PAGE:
Tomorrow is the first day of summer vacation and the first day of the Invitational Summer Institute at Area 3 Writing Project. Back in February, I applied to join the Summer Invitational based on the recommendations of friends who had participated during previous summers. My friend Brian, a Great Valley Writing Project graduate and phenomenal writer, explained to me, “I didn’t really know how to write until I attended Summer Institute – it will be an amazing experience, you’ll love every moment.”
Initially, I did not consider myself a writing teacher, so I wasn’t sure if I was a fit for the Summer Invitational. I’ve taught science and technology to both students and adults, but I’ve never really taught writing. Heck, I’m not even really sure if I know how you are supposed to teach writing. When I’ve helped former students with research projects, lab reports, or digital stories I just kind of went with what made sense based on my own experience as a writer. Interestingly, I’ve learned through my first few initial meetings and assigned reading that I’m hardly alone. Many teachers have received almost no instruction on how to effectively teach writing and all of us are writing instructors whether we realize it or not. I think this quote from a principal in Because Writing Matters does a great job of describing what most of us have experienced in the classroom.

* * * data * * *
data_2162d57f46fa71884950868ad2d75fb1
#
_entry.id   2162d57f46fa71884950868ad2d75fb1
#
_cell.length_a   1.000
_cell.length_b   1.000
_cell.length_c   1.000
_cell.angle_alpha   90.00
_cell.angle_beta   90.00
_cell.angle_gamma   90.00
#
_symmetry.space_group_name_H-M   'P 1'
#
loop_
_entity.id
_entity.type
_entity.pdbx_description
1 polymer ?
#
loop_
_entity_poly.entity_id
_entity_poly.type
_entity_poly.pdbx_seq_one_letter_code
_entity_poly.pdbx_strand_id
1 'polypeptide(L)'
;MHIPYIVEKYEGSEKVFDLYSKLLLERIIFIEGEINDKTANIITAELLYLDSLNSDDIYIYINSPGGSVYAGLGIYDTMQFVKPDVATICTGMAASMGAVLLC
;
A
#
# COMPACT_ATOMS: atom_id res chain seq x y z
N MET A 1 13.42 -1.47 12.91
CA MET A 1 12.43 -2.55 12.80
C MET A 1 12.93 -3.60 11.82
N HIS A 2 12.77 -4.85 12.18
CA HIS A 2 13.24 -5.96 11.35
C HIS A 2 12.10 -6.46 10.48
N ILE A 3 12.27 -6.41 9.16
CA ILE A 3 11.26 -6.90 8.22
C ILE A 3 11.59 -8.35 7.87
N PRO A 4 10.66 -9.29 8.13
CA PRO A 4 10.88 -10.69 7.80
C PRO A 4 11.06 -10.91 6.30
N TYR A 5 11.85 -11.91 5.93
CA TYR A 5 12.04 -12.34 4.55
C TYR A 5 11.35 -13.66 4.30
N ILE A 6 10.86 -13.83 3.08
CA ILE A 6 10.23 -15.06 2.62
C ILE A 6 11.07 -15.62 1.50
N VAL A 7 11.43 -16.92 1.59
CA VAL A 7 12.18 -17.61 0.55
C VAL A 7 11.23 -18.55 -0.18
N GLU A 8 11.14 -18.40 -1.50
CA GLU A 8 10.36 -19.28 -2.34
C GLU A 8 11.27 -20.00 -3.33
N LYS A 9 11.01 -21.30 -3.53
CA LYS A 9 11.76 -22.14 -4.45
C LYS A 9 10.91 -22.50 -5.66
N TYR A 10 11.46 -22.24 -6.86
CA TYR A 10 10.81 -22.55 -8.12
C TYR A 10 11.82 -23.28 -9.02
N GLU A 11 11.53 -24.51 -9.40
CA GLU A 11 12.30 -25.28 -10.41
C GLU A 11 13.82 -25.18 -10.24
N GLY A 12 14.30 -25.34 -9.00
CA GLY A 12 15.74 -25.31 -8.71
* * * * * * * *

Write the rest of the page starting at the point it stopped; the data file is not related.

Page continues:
“Only writing teachers are expected to teach writing across all subject areas. The science teachers may expect a well-researched, grammatically correct paper from new students, not realizing that for the six years before they got a particular child she never learned how to do that. So their whole perception of the childs’ writing and ability changes when they get those first works and they blame the writing teachers, who, in turn, blame the earlier teachers. Every teacher who interacts with children has a responsibility for the student’s development in writing as it applies to their subject area.”
Over the next four weeks I will study literacy and writing instruction with a great group of educators from throughout the Sacramento area. The Summer Institute also has the core belief that improvements in writing instruction are directly linked to improvements in a teacher’s writing ability. So as Brian described, I look forward to leaving this experience as a stronger, more effective writer – its my own little intellectual writing vacation.